The midterm elections are days away, and Friday's jobs report will give voters a final glimpse of the strength of the economy.
It's expected to be the 97th straight month of job gains. And the economy is currently in one of the longest expansions in modern U.S. history.
Economists, investors and the Federal Reserve hope the monthly jobs report coming out Friday morning will answer three big questions:
- Did hiring bounce back?
- Is wage growth finally accelerating?
- And did a nearly 50-year-low unemployment rate attract more people to get off the sidelines and get back into the workforce?
A rebound in job creation in October is widely expected. Economists project the economy added around 200,000 jobs last month. That would be well above the 134,000 jobs racked up in September. That number was somewhat depressed compared with prior months because of Hurricane Florence, which ravaged North and South Carolina.
"The number of jobs added should stage a solid rebound after hurricane-related impacts dampened the last reading," said Mark Hamrick, Bankrate's senior economic analyst.
But there was another devastating storm in October, Hurricane Michael. And some economists think that it may have hurt hiring last month.
Wage growth, which has remained sluggish during the recovery, will once again be heavily scrutinized in Friday's report. Even a relatively modest monthly increase in October would push up the 12-month gain in wages to 3.1 percent. That would be a notable jump for wages in these years after the recession. In September, wages were up 2.8 percent compared with the prior year.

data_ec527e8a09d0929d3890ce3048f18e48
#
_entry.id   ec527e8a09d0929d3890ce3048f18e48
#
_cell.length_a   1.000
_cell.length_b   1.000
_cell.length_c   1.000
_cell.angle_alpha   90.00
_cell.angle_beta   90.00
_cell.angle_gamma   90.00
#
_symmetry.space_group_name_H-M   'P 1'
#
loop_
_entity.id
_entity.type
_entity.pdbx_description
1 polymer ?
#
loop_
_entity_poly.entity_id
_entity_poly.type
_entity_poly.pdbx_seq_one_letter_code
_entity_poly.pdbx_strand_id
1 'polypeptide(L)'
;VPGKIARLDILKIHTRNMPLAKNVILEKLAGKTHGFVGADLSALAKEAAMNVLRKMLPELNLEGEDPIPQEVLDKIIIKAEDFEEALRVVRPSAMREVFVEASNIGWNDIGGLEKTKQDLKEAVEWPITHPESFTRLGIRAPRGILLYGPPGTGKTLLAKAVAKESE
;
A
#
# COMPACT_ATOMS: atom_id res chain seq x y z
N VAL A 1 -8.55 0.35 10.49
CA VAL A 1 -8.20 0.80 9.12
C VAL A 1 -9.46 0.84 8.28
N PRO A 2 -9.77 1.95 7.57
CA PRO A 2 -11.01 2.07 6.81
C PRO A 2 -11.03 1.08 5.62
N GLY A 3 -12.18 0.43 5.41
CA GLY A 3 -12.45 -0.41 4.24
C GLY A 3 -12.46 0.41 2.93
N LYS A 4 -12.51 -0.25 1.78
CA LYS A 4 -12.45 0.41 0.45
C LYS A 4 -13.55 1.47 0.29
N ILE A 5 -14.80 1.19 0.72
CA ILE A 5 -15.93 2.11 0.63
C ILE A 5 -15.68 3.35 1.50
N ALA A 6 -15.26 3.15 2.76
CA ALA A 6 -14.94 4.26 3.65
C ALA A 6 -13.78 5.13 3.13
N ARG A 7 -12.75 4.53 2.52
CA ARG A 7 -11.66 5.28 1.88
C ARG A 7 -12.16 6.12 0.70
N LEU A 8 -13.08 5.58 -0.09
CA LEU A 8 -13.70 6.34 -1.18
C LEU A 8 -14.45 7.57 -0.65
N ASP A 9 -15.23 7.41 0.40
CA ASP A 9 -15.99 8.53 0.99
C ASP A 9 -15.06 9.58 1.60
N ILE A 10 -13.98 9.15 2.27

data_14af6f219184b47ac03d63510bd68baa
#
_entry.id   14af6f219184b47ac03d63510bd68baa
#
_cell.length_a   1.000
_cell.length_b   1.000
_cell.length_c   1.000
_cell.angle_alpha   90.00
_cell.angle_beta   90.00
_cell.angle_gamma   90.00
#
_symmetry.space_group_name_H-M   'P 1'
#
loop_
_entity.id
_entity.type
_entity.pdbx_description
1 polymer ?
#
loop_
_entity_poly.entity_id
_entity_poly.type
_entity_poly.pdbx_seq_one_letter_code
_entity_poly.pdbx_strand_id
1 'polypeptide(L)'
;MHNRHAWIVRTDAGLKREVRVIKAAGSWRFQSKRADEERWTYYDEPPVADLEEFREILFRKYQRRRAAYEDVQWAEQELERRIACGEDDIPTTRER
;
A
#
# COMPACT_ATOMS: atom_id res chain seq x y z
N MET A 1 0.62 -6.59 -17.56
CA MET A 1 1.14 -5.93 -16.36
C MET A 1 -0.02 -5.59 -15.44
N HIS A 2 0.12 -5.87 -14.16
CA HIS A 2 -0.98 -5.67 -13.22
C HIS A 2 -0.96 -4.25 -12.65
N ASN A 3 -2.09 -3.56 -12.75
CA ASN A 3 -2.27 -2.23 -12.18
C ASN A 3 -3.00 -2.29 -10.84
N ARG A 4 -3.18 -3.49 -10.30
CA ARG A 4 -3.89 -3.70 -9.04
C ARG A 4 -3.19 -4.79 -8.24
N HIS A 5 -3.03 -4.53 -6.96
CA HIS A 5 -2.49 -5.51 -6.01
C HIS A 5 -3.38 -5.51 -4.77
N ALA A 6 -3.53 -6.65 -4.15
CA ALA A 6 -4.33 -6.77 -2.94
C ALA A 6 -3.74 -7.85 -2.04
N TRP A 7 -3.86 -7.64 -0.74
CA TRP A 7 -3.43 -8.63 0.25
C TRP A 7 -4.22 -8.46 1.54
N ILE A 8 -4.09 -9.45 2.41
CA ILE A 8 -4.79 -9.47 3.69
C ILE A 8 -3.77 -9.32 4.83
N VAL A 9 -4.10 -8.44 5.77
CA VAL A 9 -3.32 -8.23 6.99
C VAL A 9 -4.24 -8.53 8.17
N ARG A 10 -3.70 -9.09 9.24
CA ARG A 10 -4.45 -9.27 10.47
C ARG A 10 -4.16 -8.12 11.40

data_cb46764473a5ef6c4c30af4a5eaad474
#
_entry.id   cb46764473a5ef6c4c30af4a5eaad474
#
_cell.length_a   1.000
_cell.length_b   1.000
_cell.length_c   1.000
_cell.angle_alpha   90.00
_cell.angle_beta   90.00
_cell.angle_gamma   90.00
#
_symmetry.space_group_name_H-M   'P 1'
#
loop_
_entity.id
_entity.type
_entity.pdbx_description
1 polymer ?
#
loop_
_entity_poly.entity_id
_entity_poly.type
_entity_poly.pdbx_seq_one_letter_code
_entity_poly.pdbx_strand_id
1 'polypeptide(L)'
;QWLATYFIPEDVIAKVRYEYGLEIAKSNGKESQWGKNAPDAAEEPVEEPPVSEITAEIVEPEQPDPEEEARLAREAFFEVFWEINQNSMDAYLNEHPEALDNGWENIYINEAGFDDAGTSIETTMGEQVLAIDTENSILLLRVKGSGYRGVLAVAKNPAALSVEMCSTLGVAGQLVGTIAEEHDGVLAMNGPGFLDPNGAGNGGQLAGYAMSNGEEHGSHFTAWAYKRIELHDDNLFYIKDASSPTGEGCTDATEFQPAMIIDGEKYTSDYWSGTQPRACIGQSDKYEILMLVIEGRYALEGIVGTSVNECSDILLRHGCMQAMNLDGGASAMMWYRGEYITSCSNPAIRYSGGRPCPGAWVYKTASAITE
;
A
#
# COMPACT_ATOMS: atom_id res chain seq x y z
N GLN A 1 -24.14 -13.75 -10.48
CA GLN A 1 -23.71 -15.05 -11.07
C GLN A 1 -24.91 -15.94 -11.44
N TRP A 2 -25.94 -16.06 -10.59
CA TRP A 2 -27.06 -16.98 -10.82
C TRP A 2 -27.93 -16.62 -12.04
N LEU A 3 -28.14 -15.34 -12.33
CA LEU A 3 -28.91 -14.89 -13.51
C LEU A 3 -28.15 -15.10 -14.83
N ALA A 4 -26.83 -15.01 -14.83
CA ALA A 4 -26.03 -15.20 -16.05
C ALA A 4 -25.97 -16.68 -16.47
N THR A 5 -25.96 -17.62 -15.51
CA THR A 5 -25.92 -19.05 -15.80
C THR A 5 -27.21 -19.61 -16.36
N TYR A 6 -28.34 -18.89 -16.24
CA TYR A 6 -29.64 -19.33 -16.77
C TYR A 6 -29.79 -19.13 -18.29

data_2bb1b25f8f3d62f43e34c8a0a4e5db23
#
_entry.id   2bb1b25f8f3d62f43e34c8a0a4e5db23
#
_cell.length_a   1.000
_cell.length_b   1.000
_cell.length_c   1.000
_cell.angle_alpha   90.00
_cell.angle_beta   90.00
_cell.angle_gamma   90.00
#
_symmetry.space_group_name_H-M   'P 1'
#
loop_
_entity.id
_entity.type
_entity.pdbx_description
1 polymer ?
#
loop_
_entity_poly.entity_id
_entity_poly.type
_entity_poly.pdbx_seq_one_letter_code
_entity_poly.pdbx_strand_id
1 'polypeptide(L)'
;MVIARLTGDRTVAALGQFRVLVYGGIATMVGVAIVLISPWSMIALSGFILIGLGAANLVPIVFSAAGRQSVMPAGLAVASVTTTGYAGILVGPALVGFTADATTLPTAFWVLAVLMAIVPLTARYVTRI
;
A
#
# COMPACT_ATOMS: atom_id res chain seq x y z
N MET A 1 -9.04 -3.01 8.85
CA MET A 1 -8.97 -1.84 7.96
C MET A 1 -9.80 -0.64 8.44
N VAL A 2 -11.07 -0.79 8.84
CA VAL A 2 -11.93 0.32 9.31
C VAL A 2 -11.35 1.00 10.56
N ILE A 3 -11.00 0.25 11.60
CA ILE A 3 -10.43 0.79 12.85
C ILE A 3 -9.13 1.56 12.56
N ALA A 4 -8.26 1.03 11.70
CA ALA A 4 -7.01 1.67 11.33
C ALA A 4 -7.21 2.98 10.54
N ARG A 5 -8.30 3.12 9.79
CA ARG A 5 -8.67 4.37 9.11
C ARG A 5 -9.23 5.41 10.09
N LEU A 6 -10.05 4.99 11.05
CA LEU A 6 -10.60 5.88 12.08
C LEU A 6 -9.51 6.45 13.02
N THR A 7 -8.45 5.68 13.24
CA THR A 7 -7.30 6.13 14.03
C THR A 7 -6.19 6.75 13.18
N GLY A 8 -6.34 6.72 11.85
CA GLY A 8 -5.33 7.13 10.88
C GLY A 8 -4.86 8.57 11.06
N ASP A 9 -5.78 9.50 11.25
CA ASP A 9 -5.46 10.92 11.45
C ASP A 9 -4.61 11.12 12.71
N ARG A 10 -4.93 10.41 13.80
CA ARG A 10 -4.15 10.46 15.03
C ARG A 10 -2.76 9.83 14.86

But even a 3.1 percent wage gain would still be considered moderate. And it's unlikely to change the Fed's strategy of gradually increasing interest rates.
"The moderate improvement in wage growth keeps the Fed on track to hike again in December, and enables them to transition to a slower pace of rate increases next year," economist Mickey Levy of Berenberg Capital Markets said.
But a large jump in wages could roil financial markets, which have been seesawing, as investors fear more aggressive rate increases amid a strengthening economy.
Labor force participation
One of the most positive signs for workers in all these job data has been the 7.1 million job openings in the U.S. economy. That's more jobs than the 6 million people officially unemployed under the government's primary measure of joblessness. Employers know this well, as they continue to struggle to fill openings.
But the surplus of jobs available may have attracted more workers from the sidelines into the workforce. That could keep the unemployment rate steady at 3.7 percent, a near 50-year low. That's what most economists expect, according to surveys.